Though we are in love with our spots it can be very difficult for us to cope with a lot of things. Thinking of going out especially in summer requires a lot of guts and well sunscreens as one can easily blister all over. This might be a bad thing living with vitiligo and without what’s needed to avoid the sunburns. Bullying for people with vitiligo and name calling is something that one can never run away from. It’s so hard to leave the house without being given some new hurtful name. Eyes and nasty looks are damaging if one is not strong and this ruins one’s confidence. Whilst a lot of people with certain conditions can think for themselves and work on their own also being worthy of achieving a better life for themselves the wider population thinks they are always pitied and they always get things because people feel sorry for them. It really has to be clear to people that they do not lack intellect and they can simply work and achieve greatness without being pitied.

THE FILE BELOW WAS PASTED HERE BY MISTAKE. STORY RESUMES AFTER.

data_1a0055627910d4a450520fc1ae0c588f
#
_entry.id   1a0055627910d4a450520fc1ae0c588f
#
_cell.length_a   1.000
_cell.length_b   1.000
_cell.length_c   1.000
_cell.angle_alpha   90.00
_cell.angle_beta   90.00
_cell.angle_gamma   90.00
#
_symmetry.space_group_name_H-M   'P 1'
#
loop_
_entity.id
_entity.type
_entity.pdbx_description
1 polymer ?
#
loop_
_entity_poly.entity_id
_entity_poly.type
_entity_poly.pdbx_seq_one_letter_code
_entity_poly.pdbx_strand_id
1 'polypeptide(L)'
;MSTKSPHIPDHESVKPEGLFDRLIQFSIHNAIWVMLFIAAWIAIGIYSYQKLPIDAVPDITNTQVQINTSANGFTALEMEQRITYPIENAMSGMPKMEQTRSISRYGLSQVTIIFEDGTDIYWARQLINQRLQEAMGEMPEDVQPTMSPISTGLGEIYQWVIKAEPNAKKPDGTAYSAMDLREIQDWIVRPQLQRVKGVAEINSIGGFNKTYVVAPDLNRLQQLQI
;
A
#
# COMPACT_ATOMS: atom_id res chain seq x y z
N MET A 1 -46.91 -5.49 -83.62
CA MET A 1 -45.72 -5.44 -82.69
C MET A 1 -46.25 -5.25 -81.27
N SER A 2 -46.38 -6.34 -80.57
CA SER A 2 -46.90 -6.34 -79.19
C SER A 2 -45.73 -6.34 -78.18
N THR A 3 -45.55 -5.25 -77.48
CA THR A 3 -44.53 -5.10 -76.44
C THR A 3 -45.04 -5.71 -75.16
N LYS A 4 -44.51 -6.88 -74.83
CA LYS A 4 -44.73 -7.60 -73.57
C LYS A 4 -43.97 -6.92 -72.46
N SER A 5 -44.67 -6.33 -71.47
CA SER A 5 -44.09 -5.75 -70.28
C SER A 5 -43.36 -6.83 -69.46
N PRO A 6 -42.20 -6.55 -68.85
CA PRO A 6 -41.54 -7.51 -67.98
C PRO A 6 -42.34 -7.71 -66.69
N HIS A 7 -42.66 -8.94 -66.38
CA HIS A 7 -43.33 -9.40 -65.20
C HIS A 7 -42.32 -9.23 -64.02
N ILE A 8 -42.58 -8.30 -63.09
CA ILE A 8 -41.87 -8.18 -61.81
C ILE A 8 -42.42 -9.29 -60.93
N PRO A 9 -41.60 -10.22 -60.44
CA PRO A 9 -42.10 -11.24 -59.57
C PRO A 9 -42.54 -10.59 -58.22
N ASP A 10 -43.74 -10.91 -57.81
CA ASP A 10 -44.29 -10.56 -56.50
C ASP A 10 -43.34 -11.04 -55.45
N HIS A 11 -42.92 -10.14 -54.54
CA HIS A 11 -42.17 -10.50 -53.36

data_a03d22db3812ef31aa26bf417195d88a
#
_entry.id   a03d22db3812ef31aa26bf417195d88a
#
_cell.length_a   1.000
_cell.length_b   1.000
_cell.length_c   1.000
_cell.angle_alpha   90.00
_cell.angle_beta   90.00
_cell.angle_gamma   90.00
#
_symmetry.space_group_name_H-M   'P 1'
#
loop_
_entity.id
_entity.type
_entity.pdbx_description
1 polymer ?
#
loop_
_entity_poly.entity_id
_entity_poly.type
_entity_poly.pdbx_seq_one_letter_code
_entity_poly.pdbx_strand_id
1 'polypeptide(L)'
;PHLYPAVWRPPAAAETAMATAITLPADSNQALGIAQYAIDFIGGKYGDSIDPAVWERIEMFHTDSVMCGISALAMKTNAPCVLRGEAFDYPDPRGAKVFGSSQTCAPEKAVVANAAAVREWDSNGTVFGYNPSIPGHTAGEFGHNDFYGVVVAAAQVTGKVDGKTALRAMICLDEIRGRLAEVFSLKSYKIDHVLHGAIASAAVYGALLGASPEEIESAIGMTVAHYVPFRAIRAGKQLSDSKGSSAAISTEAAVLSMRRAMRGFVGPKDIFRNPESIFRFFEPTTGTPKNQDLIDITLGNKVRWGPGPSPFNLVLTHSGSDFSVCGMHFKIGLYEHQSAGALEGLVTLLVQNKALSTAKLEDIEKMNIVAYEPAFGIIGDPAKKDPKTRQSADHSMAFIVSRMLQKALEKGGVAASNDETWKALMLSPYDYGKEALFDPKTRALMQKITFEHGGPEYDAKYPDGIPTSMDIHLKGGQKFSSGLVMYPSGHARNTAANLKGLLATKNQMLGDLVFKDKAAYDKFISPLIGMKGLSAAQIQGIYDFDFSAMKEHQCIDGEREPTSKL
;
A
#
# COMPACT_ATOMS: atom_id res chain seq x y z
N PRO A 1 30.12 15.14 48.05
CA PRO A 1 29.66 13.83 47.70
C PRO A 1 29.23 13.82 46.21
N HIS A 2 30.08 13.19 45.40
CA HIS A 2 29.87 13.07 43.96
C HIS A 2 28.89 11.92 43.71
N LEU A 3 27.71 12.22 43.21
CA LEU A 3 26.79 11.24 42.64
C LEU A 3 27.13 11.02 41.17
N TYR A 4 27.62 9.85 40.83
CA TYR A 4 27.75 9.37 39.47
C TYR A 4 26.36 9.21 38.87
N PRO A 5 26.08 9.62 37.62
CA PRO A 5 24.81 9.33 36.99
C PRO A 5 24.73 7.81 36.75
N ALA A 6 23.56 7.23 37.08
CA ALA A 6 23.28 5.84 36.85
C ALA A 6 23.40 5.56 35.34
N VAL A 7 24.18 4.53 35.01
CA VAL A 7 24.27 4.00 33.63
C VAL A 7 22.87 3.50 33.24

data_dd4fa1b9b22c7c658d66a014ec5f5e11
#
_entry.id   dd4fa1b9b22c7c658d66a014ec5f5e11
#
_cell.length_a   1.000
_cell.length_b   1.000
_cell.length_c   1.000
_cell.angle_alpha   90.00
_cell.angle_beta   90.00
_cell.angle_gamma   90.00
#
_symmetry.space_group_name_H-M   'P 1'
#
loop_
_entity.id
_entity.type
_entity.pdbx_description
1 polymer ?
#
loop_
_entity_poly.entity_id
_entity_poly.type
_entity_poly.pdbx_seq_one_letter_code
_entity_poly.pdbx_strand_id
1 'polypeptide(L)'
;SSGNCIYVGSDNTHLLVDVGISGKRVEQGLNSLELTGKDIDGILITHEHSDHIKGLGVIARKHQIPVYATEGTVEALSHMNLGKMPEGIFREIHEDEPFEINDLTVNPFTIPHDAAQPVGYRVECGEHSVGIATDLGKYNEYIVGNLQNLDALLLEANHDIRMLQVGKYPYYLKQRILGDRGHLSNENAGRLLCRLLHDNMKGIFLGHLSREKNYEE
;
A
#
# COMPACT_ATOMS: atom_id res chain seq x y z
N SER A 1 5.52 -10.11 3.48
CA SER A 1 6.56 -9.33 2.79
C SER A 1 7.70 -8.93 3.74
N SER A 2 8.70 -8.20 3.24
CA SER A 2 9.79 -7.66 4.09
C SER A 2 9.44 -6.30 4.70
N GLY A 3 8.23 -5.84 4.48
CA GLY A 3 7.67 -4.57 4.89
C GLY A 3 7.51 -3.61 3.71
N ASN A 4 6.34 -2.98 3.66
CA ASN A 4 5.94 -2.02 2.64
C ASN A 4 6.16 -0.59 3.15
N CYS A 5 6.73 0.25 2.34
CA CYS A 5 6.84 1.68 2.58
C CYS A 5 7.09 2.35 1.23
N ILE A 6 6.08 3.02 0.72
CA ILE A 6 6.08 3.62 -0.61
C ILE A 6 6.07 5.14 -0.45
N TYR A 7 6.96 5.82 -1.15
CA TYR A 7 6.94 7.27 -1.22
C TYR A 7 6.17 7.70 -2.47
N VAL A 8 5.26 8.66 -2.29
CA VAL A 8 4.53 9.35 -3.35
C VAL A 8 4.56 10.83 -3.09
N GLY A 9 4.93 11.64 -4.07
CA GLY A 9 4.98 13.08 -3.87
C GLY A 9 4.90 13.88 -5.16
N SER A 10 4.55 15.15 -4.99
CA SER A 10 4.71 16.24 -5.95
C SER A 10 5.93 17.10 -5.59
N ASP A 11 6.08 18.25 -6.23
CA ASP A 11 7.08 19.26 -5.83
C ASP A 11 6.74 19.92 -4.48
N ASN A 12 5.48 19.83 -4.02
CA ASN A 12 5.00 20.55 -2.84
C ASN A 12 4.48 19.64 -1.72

Vitiligo is not a disease though people treat it as one. With the development of patches life suddenly changes, society starts behaving differently. One’s life can change from being a joyful one and bright one, to being a dark sorrowful life. Remedies and remedies are suggested from a lot of parties, visits to the doctors become frequent in trying to fix everything. All could just go in vain and the condition might not go away. The ones we thought were close could leave us and only a few could remain and in people’s eyes you become something different 

With Vitiligo being a hard thing to live with, we really can’t hide the beauty we see from it. Our patches hold power and greatness. We love being different, we love showing off, we’ve embraced it and we are still living and continue living positively.

*** Christine (Two shades of beautiful) Tafadzwanashe Matyavira is a 22 year old Film Radio and Television production student at University of Zimbabwe. An advocate for all things Vitiligo.